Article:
If you like darker, moodier photographs, then a light and airy photographer is probably not the right fit for you. Or perhaps you prefer a more true to color editing style. And that’s ok! There are plenty of photographers out there that edit in the style that you like. It may just take a little homework on your part to find them. Overall, you will be much happier if you hire a photographer that specializes in the editing style that you love.

What if you still really want/need RAW files?

If after reading this and understanding what RAW files are, you decide that you still really want or need them, here’s what you should know.

Ask for them before signing a contract.

Many photographers have a strict policy about not giving away RAW or unedited images (ever). Part of a good photography service is the art of the editing process. This is something you are going to want to know before you sign a contract and pay your retainer fee. If you wait until after signing or paying your retainer to discuss this topic and realize you will need to hire someone else who is willing to hand over RAW files, you may lose out on that fee (as they are often non-refundable). This could be a costly mistake. So, please be sure to have this discussion at the consultation meeting.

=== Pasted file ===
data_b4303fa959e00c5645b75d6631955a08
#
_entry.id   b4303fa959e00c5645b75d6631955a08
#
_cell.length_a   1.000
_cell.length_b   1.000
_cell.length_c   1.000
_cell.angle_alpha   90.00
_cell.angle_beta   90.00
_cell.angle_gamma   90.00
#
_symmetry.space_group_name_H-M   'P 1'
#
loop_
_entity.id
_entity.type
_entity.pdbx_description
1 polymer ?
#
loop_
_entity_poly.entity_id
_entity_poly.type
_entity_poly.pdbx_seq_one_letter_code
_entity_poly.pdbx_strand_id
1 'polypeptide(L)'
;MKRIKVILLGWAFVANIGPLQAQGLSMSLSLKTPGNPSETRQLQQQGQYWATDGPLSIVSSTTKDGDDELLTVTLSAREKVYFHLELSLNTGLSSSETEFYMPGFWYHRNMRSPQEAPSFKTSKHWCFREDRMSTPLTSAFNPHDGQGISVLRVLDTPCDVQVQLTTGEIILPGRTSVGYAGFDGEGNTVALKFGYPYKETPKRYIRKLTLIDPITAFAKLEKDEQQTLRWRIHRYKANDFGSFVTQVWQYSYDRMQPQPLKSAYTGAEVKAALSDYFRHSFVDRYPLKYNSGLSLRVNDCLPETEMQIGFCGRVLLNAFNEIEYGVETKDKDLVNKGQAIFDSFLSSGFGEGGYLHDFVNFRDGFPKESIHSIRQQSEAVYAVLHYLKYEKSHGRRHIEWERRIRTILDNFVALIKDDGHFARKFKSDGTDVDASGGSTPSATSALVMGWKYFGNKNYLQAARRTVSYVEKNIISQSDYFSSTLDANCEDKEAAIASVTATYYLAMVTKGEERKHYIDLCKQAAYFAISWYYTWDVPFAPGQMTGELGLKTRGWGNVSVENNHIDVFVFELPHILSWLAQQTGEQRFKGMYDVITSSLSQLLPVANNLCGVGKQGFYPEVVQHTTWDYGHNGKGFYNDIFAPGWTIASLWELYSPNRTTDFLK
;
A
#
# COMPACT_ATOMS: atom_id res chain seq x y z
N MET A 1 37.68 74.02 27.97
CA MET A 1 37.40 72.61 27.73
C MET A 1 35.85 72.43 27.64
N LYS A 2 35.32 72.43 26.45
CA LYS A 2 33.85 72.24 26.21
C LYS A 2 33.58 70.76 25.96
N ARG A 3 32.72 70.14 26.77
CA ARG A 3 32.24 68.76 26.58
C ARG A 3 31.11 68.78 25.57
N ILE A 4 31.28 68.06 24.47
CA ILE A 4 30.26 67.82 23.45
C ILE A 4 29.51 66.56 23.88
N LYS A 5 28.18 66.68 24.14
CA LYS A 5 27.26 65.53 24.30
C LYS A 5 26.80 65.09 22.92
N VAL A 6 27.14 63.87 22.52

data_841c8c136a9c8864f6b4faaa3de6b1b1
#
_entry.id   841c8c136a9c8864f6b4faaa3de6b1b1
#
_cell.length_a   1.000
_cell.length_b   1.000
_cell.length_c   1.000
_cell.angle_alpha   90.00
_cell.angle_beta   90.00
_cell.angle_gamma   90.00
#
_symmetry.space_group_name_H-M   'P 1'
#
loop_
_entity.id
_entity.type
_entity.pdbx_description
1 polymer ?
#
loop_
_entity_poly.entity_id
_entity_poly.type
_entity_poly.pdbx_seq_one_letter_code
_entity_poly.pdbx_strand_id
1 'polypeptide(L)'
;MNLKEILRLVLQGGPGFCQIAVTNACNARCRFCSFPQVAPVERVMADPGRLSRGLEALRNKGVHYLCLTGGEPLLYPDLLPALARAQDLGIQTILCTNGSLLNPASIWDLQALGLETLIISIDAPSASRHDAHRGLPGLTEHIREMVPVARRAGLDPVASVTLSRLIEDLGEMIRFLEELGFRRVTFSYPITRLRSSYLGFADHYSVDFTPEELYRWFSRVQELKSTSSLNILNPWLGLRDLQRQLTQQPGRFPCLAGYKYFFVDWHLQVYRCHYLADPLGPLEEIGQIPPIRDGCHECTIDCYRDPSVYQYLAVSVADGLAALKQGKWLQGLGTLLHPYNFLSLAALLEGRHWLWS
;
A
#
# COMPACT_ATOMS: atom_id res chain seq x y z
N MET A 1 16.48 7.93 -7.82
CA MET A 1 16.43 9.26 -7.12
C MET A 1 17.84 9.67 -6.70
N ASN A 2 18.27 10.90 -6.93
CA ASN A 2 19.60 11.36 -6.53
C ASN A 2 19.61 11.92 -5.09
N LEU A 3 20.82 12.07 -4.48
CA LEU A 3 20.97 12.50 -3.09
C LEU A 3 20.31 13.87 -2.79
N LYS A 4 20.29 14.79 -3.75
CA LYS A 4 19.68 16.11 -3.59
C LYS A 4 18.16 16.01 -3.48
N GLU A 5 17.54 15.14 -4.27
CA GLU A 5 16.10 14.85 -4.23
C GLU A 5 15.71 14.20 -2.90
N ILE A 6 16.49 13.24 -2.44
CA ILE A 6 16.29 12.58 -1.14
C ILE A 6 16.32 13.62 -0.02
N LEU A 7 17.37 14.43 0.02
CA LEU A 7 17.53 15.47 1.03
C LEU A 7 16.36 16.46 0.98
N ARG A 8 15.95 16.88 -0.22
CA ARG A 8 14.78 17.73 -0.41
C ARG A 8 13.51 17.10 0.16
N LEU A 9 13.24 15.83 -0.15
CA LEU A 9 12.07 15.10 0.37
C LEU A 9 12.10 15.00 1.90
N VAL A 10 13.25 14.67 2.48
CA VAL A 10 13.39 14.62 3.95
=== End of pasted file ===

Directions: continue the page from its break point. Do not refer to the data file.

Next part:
RAW files probably won’t be cheap.

If you do find a photographer willing to hand over RAW files, they are likely going to charge for them. And they will probably cost a pretty penny. Why? Because they are sacrificing part of their art. If you are editing the photos, they will likely not be on brand with their other work and as such, will want to be compensated for that. You may also find that photographers giving away RAW images will ask not to be credited or affiliated with those images anymore.

You’ll need signed permission to edit your images.

Because of copyright laws, you’ll want to acquire written permission that legally enables you to edit your RAW images. This may require you to buy the copyright from the photographer or you may just receive a signed contract/document stating that you have permission to make edits. Copyright ownership and an editing release are not the same thing so be sure you know the difference and you are aware of what you are receiving.

 Be open and non-confrontational when discussing RAW files.

Photographers are artists and as such can be very sensitive types. When you are asking for RAW files, let it be a discussion and not a demand. Some photographers may be quick to throw up walls and become defensive which can lead to unnecessary confrontation for both parties. Simply state why you want/need the RAW files and be understanding if a photographer responds with some hesitance. It is quite heavily engrained in many photographers not to give away RAW files and they may need some time to consider your request. Allow this time and be willing to have a conversation about it. If a photographer decides they aren’t willing to give/sell RAW files, then you can move on to find one who is.